The Women's Health Amendment And The Excise Tax: One Hand Giveth ...

Recently the Senate passed Sen. Barbara Mikulski's Women's Health Amendment, which requires health insurance companies to provide free mammograms and other preventive health services for women. Sounds good, doesn't it? Women's health needs have traditionally been underserved by the insurance system. But, ironically, the Senate's excise tax will force many women to pay indirectly for these "free" services.

Here's how: For one thing, the cost of the services mandated in the Mikulski Amendment will cause even more health plans to exceed the cost cap for the excise tax. And it's expected that 20% of plans will already be over the limit when the tax takes effect. In practical terms, any added costs for new services provided by these plans (like those mammograms) will be taxable. So, in one very real sense, the Senate plans to tax some of this preventive care for women - at a staggering 40% of cost.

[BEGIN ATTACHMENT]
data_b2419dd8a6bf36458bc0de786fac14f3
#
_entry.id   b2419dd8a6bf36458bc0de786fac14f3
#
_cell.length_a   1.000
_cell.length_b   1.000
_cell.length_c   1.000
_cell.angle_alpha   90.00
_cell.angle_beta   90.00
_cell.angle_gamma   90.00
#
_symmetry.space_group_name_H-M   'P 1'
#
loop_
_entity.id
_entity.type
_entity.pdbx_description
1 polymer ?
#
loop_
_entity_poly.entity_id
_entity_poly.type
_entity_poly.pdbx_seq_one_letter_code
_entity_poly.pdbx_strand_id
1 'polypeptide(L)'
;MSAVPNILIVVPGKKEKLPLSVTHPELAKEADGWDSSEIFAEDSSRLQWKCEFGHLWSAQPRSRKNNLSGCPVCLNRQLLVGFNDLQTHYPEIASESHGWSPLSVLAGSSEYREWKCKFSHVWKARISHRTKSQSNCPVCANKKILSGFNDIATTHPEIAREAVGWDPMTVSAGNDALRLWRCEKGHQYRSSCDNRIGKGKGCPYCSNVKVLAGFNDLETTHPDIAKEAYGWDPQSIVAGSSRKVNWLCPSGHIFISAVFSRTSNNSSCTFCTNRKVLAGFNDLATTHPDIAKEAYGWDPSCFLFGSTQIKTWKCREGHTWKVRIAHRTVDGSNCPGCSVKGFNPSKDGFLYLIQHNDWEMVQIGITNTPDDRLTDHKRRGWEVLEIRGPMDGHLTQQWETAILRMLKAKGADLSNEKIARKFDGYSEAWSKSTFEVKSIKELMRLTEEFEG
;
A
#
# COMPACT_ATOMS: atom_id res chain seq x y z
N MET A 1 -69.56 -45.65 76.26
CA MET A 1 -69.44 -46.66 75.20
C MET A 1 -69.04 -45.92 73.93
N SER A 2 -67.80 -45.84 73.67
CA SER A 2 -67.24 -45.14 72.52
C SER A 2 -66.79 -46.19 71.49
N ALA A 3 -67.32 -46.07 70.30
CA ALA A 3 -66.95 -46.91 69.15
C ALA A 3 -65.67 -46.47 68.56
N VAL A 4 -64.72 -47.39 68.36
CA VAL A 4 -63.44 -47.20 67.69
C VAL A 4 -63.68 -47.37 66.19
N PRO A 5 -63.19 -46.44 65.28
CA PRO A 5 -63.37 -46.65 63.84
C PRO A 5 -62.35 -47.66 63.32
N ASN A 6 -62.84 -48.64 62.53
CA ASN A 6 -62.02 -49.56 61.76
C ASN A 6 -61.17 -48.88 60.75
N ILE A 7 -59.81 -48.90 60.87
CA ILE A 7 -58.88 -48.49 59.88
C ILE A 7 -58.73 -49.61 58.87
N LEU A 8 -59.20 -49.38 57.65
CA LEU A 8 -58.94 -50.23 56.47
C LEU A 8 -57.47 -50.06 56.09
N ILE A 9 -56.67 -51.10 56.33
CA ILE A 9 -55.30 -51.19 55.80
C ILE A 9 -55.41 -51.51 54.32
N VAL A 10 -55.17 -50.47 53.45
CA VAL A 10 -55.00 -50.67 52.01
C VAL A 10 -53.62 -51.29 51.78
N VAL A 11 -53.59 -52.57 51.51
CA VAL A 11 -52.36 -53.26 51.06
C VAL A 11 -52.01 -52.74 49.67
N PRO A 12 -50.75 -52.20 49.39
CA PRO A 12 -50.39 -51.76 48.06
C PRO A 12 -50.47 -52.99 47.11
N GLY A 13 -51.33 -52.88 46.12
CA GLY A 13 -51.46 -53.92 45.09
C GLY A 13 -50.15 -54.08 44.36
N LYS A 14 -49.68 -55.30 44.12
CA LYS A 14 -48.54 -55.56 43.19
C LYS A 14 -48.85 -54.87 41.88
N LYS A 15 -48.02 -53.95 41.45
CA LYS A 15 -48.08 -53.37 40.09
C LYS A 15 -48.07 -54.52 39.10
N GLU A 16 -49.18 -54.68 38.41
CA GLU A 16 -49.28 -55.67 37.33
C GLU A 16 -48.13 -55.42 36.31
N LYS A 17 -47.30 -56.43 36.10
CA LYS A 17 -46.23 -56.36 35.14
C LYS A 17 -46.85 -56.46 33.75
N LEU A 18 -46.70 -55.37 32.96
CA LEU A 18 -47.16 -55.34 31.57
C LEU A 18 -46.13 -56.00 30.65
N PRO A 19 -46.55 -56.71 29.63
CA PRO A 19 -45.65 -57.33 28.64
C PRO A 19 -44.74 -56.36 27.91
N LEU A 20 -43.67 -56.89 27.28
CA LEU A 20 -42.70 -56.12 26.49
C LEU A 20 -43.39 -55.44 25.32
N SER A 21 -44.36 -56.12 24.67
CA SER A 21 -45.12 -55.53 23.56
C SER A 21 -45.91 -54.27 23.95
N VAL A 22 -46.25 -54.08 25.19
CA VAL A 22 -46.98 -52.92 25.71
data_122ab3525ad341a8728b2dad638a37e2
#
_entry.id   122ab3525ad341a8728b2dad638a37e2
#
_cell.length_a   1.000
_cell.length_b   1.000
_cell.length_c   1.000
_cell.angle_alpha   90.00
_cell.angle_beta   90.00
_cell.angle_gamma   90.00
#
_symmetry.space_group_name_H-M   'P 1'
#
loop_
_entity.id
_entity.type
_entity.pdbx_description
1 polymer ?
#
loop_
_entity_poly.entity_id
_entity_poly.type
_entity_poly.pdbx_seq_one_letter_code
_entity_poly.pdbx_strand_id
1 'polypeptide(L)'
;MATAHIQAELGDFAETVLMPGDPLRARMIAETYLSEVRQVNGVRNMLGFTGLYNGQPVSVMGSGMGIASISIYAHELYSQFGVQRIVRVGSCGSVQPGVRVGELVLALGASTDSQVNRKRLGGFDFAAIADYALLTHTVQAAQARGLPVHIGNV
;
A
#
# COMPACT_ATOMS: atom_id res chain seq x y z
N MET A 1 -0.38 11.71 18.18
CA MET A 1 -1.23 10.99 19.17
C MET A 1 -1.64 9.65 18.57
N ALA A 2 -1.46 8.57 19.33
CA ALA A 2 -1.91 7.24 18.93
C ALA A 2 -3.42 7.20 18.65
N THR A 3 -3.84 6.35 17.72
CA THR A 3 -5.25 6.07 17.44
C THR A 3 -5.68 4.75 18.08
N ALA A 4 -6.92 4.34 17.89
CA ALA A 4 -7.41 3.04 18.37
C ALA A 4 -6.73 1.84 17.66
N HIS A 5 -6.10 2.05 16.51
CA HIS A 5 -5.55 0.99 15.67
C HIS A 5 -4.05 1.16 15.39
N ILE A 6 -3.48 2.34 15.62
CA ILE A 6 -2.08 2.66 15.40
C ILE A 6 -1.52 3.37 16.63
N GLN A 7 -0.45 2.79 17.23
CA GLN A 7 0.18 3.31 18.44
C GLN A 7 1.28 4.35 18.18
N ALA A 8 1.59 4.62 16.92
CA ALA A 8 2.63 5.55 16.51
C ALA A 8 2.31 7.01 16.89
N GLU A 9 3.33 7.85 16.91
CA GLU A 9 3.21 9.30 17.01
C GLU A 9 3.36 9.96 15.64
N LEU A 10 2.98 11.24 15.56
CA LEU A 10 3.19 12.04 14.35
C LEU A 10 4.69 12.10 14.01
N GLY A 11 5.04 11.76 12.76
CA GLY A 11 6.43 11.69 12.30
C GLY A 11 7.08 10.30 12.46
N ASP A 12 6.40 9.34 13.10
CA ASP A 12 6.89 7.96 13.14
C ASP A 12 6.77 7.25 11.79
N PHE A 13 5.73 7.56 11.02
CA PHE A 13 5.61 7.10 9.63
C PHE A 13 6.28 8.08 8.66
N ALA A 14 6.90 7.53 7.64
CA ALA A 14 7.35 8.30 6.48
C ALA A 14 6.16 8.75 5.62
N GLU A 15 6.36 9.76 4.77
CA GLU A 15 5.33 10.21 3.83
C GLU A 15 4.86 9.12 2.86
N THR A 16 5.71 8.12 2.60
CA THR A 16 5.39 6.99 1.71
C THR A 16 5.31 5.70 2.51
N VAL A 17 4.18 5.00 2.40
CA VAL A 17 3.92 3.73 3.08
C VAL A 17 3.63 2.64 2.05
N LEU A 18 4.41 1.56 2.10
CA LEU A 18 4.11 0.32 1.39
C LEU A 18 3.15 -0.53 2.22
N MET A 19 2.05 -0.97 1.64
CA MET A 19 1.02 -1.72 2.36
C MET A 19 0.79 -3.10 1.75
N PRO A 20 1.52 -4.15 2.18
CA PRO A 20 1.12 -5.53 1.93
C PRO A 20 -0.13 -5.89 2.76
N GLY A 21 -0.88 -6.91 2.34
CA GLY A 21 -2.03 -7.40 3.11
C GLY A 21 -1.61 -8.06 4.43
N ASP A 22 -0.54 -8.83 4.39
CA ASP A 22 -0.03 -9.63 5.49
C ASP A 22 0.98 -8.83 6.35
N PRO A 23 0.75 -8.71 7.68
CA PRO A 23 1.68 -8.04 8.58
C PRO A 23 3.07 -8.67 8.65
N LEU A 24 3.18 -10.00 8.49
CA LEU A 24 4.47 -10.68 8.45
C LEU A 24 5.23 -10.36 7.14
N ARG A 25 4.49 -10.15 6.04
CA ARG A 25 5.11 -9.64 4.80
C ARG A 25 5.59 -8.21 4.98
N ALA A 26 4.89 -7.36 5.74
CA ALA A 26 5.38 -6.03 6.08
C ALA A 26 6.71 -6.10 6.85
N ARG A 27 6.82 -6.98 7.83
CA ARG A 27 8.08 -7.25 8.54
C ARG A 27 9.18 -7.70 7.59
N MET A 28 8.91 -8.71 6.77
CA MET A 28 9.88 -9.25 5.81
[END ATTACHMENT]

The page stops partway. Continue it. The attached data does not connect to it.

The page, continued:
The Mikulski Amendment looks like a step forward, but many women will pay for these services indirectly - in the form of higher premiums or increased out-of-pocket costs. One hand giveth and the other taketh away. And speaking of irony ...

Guess who voted for the Mikulski amendment? Some Senators who haven't even committed themselves to voting for the final bill, including Lieberman, Landrieu, and Snowe (who even cosponsored the amendment. Here's an idea: They can make sure these women's services really remain "free" by supporting the Sanders-Franken-Brown Amendment, which would replace the excise tax with a tax on the extremely wealthy (the way the house does it.)

That would remove the irony in the Senate's actions and replace it with fairness.

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